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Horse Feathers

Ring a Ding Ding

Horse Feathers (1932)

     I made my second foray into the zany world of the Marx brothers last night with their fourth feature, Horse Feathers. Like Duck Soup the title in no way pertains to the story about a college’s attempt to create a winning football team. The plot of this flick, however, is merely meaningless as it simply provides a platform upon which the foursome can run amuck.

     Originally planned as a story that mixes the men up with mobsters, that line was dropped after the son of aviator Charles Lindbergh was kidnapped in March 1932. The mob thread weaves itself only minimally into the final product that features two hoods hired to masquerade as college football players on the team opposing our protagonists.

     In the end, Groucho would play the new dean of the college in question where he starts the film generally degrading the school faculty and singing a tune about how he is against any ideas a person might have. Zeppo plays the dean’s son, a student at the college who is carrying on with the “college widow,” the young, hot, blonde Connie, played by Thelma Todd. Thinking that the university should focus less on academics and more on football, the dean is told to recruit the hoodlums from the speakeasy, unaware they are already slated to play for the opposing team. When he arrives at the speakeasy, the dean confuses Chico and Harpo‘s characters for the football players. When the dean discovers that Chico’s character, Baravelli, an iceman and bootleg booze delivery man, and Harpo’s dog catcher are not the players he sought, he has them instead kidnap the actual athletes. That, of course, fails but the four non-students end up playing a ridiculous game of football at the film’s close that is dripping with Marx physical humor.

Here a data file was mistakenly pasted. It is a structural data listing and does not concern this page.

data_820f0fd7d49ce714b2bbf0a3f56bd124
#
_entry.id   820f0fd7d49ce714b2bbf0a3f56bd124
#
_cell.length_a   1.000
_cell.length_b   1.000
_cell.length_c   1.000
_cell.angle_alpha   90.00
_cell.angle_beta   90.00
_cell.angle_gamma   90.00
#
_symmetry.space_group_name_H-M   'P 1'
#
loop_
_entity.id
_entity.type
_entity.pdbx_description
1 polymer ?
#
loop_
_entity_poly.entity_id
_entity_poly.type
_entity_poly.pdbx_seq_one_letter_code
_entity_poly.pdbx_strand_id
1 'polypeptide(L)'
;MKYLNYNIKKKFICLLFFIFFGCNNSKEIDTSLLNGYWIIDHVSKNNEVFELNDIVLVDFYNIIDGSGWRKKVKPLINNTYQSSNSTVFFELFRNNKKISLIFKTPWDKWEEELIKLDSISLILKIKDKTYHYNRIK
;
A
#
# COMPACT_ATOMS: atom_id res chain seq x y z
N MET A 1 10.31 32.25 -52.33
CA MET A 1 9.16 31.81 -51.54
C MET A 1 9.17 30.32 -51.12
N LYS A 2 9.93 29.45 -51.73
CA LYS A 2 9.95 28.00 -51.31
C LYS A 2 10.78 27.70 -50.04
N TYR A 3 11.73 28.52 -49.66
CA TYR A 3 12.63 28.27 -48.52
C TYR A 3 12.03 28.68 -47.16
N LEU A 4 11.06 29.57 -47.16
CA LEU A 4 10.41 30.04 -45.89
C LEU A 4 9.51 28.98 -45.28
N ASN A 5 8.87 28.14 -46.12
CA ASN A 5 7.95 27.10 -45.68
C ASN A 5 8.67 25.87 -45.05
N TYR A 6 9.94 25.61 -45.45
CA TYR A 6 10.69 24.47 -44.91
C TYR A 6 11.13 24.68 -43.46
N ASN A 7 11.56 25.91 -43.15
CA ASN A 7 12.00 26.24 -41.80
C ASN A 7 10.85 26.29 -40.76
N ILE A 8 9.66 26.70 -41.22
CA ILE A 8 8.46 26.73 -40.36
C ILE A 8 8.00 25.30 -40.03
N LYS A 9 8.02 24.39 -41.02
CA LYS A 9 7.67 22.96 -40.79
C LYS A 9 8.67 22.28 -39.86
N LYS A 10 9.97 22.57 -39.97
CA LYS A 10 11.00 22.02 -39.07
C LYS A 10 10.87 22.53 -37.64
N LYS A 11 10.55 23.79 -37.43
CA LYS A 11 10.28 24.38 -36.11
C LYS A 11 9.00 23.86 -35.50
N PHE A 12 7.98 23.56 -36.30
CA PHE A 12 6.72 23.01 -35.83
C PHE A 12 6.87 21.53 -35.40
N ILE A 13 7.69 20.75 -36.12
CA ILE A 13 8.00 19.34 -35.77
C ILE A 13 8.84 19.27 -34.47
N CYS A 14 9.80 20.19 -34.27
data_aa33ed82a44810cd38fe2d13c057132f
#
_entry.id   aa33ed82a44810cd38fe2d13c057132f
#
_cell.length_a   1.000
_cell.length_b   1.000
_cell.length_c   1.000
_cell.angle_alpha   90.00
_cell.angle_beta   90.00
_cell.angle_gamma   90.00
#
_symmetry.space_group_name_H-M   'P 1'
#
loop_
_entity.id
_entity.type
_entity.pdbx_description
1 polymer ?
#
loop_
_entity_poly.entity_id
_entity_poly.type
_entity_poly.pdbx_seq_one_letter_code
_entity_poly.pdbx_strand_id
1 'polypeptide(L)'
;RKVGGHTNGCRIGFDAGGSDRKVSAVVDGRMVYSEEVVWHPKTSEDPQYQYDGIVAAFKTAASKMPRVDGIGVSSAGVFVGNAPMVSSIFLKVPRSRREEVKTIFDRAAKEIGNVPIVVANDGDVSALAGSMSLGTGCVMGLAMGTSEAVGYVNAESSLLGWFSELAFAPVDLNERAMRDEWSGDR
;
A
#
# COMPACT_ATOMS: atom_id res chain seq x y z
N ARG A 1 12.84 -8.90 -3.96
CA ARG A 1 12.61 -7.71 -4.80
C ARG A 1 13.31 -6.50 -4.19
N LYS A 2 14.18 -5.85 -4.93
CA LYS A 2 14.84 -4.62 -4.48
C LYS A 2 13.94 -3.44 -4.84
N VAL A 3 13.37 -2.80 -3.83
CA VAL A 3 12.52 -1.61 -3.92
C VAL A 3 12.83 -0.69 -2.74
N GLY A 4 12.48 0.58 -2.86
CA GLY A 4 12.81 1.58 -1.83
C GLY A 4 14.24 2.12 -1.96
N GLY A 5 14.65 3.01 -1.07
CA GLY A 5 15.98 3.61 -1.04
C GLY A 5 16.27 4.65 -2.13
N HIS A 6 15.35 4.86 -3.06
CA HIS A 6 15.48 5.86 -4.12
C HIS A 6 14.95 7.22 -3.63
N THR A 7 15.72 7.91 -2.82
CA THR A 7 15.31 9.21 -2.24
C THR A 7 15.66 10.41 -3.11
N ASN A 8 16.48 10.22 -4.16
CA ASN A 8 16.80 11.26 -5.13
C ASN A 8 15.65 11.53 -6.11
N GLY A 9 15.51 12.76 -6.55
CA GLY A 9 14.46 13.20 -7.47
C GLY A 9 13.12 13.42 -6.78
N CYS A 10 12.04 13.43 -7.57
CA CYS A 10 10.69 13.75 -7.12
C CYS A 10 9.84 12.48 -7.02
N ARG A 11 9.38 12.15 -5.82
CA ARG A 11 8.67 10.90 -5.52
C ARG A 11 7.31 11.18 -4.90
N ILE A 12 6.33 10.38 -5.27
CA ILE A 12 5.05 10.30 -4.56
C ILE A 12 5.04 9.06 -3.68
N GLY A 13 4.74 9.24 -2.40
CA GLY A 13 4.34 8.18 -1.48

At 68 minutes in length, Horse Feathers is a quick but pleasant trip through one joke after another. The film was not without its off-screen trouble, however. Groucho was feuding with writer S.J. Perelman and Chico was injured in a car accident that shattered his kneecap, required the use of an on-screen body double and showed up as a limp toward the movie’s end. Regardless, I truly loved some of the dialogue exchanges in Horse Feathers. Chico has quickly become my favorite of the brothers. I love a good Italian accent…or a bad one. Below is an example of some of the verbal nonsense that transpired among the brothers as they try to figure out the speakeasy password “swordfish” (which allegedly inspired the title of the movie Swordfish from 2001).

Wagstaff (Groucho): I got it! “Haddock”.
Baravelli (Chico): ‘At’s a-funny, I got a “haddock” too.
Wagstaff: What do you take for a “haddock”?
Baravelli: Sometimes I take an aspirin, sometimes I take a calomel.
Wagstaff: I’d walk a mile for a calomel.
Baravelli: You mean chocolate calomel? I like-a that too, but you no guess it.

     Given its brevity, Horse Feathers makes a great quickie laugh if you do not care too much about a decent plot. With the Marx brothers, however, one does not need a plot.

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